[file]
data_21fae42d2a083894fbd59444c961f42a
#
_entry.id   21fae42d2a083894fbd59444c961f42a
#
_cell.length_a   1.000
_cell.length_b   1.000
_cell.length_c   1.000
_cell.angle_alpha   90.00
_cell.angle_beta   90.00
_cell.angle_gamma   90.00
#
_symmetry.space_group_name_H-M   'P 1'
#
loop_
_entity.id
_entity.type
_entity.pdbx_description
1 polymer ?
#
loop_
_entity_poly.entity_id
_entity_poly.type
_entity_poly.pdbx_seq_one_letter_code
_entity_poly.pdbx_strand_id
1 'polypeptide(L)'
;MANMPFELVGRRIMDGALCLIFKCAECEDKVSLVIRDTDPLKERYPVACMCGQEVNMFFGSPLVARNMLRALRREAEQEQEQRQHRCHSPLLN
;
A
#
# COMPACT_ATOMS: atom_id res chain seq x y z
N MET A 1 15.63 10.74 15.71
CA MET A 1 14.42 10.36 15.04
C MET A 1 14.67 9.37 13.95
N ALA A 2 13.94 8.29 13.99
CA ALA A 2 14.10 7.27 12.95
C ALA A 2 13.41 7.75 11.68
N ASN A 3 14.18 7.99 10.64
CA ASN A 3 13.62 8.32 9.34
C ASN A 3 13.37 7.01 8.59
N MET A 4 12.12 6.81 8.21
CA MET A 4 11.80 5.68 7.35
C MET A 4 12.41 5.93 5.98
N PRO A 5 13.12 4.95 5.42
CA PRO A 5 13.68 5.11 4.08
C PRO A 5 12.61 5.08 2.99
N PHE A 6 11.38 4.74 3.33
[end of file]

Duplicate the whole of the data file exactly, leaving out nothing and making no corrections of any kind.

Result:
data_21fae42d2a083894fbd59444c961f42a
#
_entry.id   21fae42d2a083894fbd59444c961f42a
#
_cell.length_a   1.000
_cell.length_b   1.000
_cell.length_c   1.000
_cell.angle_alpha   90.00
_cell.angle_beta   90.00
_cell.angle_gamma   90.00
#
_symmetry.space_group_name_H-M   'P 1'
#
loop_
_entity.id
_entity.type
_entity.pdbx_description
1 polymer ?
#
loop_
_entity_poly.entity_id
_entity_poly.type
_entity_poly.pdbx_seq_one_letter_code
_entity_poly.pdbx_strand_id
1 'polypeptide(L)'
;MANMPFELVGRRIMDGALCLIFKCAECEDKVSLVIRDTDPLKERYPVACMCGQEVNMFFGSPLVARNMLRALRREAEQEQEQRQHRCHSPLLN
;
A
#
# COMPACT_ATOMS: atom_id res chain seq x y z
N MET A 1 15.63 10.74 15.71
CA MET A 1 14.42 10.36 15.04
C MET A 1 14.67 9.37 13.95
N ALA A 2 13.94 8.29 13.99
CA ALA A 2 14.10 7.27 12.95
C ALA A 2 13.41 7.75 11.68
N ASN A 3 14.18 7.99 10.64
CA ASN A 3 13.62 8.32 9.34
C ASN A 3 13.37 7.01 8.59
N MET A 4 12.12 6.81 8.21
CA MET A 4 11.80 5.68 7.35
C MET A 4 12.41 5.93 5.98
N PRO A 5 13.12 4.95 5.42
CA PRO A 5 13.68 5.11 4.08
C PRO A 5 12.61 5.08 2.99
N PHE A 6 11.38 4.74 3.33